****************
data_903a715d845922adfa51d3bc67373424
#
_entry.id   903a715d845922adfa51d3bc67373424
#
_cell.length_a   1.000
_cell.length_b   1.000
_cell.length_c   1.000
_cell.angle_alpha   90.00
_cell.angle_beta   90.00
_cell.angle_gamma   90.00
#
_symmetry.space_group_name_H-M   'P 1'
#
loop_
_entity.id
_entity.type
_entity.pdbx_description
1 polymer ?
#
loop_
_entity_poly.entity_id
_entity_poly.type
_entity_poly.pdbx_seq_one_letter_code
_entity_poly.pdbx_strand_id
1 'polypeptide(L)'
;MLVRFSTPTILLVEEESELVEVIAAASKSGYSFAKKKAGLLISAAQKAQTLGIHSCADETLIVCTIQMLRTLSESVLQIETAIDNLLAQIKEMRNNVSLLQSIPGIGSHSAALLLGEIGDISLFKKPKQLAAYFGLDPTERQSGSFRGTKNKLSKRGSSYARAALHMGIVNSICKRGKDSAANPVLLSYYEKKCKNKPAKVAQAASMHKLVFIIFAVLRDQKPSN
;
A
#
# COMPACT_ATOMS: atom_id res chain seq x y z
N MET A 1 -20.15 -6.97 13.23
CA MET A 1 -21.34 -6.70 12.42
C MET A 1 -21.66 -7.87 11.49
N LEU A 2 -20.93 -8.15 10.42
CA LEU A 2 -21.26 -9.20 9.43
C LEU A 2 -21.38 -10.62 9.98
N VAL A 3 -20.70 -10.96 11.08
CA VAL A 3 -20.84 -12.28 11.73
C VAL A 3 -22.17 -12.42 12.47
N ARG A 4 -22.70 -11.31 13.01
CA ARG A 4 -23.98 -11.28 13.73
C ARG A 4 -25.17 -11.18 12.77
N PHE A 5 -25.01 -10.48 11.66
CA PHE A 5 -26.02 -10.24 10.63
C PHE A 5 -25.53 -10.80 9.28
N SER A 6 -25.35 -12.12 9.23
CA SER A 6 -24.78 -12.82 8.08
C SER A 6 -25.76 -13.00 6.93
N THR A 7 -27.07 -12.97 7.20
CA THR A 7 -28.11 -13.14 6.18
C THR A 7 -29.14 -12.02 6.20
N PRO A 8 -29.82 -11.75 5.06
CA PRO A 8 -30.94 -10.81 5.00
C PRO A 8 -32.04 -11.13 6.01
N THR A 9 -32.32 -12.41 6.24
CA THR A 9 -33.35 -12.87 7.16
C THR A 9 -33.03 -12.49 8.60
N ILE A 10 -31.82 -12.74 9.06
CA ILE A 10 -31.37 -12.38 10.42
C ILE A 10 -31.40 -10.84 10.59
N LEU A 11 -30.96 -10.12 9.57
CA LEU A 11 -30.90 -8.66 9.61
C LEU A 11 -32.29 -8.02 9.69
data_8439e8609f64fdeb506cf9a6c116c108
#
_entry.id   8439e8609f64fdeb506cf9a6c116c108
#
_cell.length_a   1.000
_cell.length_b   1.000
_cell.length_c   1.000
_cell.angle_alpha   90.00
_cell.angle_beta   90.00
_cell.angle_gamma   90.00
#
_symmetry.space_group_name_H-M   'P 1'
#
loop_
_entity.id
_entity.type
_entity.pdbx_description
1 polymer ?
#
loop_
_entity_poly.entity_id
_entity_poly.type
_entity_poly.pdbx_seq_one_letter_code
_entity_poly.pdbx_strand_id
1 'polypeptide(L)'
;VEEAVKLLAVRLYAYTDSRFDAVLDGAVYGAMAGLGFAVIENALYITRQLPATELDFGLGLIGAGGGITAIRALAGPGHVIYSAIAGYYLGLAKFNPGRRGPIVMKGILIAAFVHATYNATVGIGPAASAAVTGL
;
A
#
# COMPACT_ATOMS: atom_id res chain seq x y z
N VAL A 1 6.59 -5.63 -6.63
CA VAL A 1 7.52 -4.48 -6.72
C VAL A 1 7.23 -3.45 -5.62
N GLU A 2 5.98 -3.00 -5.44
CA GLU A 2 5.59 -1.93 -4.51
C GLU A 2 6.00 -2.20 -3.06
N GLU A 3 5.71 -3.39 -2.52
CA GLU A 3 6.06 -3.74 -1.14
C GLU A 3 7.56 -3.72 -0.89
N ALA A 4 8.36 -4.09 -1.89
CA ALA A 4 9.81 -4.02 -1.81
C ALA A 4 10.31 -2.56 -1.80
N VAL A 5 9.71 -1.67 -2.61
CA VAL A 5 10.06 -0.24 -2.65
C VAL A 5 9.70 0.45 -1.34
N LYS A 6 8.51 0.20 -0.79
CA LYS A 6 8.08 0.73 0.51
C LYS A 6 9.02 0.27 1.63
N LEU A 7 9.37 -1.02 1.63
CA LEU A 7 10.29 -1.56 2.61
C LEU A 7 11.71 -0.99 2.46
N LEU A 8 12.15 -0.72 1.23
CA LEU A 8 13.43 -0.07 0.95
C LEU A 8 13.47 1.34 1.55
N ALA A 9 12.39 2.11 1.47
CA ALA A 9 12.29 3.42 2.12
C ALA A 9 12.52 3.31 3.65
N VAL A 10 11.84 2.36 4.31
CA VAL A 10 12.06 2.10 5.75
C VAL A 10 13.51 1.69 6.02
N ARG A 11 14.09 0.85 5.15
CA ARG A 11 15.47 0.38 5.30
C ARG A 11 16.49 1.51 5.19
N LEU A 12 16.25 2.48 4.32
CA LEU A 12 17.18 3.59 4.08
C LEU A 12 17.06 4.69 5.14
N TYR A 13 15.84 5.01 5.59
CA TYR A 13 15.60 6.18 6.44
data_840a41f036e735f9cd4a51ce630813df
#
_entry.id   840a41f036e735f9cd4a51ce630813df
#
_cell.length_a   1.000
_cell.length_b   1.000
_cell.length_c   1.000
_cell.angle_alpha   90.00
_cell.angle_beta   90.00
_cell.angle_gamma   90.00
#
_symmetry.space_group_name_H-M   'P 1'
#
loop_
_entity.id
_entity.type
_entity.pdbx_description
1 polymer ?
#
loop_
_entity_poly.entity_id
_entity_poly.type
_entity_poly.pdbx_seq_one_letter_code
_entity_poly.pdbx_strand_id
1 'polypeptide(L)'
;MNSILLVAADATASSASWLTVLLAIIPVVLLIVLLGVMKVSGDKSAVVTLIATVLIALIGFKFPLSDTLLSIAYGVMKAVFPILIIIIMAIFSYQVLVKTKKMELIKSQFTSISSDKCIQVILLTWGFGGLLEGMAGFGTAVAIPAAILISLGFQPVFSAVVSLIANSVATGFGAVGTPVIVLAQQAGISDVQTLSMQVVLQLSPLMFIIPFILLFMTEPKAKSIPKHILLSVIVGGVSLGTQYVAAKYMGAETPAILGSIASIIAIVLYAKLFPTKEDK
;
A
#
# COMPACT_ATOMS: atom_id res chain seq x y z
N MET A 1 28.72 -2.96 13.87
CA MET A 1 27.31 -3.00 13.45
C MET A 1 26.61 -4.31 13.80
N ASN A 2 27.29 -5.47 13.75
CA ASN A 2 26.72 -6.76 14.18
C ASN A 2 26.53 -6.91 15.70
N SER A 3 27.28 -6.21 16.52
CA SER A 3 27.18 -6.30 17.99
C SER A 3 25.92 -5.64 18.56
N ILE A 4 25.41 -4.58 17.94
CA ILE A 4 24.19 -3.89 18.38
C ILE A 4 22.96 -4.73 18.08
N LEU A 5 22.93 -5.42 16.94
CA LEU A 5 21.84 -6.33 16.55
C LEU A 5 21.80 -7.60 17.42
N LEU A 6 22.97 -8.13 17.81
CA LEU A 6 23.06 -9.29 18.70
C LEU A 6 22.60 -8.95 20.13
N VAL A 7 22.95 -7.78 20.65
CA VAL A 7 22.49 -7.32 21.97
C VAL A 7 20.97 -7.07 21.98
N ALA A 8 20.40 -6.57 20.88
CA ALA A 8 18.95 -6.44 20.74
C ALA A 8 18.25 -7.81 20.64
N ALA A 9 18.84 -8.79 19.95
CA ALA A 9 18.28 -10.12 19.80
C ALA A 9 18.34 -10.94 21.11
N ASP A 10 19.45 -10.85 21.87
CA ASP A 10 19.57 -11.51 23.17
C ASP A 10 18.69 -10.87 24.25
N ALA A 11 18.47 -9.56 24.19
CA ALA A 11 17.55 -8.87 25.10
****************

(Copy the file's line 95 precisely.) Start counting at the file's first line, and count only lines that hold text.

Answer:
CA VAL A 1 7.52 -4.48 -6.72